A protester from the CNTE crouches near a barricade during clashes with riot police in Nochixtlán. Journalists covering the unrest say they have been harassed and attacked. (Reuters/Jorge Luis Plata)

The atmosphere in Nochixtlán, a small, rural community in Mexico's southern state of Oaxaca, was tense on June 20. The day before, members of a dissident teachers' union had clashed with federal and state police while protesting education reform. Shots were fired and, by the end of the day, nine people had died and dozens more were wounded.

Blog   |   Security, USA

Be prepared: steps to staying safe while covering US political party conventions

A confrontation outside a Trump rally in San Diego in May. Journalists covering the Republican and Democratic conventions are advised to take security precautions. (AP/Lenny Ignelzi)

The U.S. political party conventions in Cleveland and Philadelphia this summer carry the risk of civil unrest. While protests have long occurred both inside and outside of convention venues, security experts and political commentators have said this year's gatherings have the potential for unrest not seen since in the U.S. since the Vietnam war-era clashes in Chicago during the Democratic Party convention in 1968

July 12, 2016 11:21 AM ET

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Blog   |   Mexico

In Mexico, covering state elections brings risk of threats and violence

Miguel Angel Mancera, the mayor of Mexico City, casts his vote on June 5. Journalists were threatened and harassed in the lead up to state elections. (Reuters/Edgard Garrido)

As the June 5 elections approached, the anonymous phone calls to Mexican journalist Pedro Canché became more frequent and more ominous. "The Caribbean is a big sea, you'll never be found," one said. "I hope you've written a will," said another. A third caller told Canché, "Remember what happened to Rubén Espinosa," referring to the photographer murdered in Mexico City on July 31 last year. "Do you want that to happen to you too?"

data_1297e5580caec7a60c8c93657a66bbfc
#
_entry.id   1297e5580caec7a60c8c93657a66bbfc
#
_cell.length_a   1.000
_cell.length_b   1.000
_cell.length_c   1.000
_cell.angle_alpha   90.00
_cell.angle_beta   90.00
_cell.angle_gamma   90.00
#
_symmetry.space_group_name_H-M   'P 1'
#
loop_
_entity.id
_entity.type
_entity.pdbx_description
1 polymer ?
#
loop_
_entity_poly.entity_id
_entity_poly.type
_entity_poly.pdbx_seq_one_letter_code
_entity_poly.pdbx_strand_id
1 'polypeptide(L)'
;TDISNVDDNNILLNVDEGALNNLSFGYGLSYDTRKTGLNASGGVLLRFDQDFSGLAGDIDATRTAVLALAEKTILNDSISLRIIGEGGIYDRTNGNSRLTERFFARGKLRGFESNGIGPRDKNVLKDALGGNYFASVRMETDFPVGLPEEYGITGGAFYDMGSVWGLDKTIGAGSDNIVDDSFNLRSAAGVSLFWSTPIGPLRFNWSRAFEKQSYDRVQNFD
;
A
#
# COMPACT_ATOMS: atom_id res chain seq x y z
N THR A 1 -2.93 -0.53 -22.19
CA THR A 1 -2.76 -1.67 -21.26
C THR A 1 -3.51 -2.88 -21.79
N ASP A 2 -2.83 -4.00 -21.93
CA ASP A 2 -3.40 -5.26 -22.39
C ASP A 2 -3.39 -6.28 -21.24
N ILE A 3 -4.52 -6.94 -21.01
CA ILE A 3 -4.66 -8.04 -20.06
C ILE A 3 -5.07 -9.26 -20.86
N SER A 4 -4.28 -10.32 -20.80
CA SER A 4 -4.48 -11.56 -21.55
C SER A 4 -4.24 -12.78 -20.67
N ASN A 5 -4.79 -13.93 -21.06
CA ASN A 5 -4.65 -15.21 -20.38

Blog   |   Gambia, Iraq, Russia, USA

Global Magnitsky Act could be powerful weapon against impunity in journalist murders

The funeral of Sergei Magnitsky is held in Moscow on November 20, 2009. The lawyer died in state custody after exposing official corruption. (Reuters/Mikhail Voskresensky)

Last week, the proposed Global Magnitsky Human Rights Accountability Act emerged from the U.S. House Foreign Affairs Committee with approval. The bill was passed by the Senate last year. If passed by the full House of Representatives and signed into law by the president, it has the potential to offer partial redress to one of the most chilling truths facing journalists today: in 90 percent of cases, the murders of journalists go unpunished.

Blog   |   USA

Why Trump's insults of journalists must be taken seriously

Republican presidential candidate Donald Trump speaks to journalists in Nashville, Tennessee, in August 2015. (Reuters/Harrison McClary)

Republican presidential candidate Donald Trump has called the mainstream media "crooked" "unfair" "troublemakers" and The New York Times a failing, "SAD!" newspaper "full of boring lies." Individual reporters are "liars" and "bimbos," according to his tweets.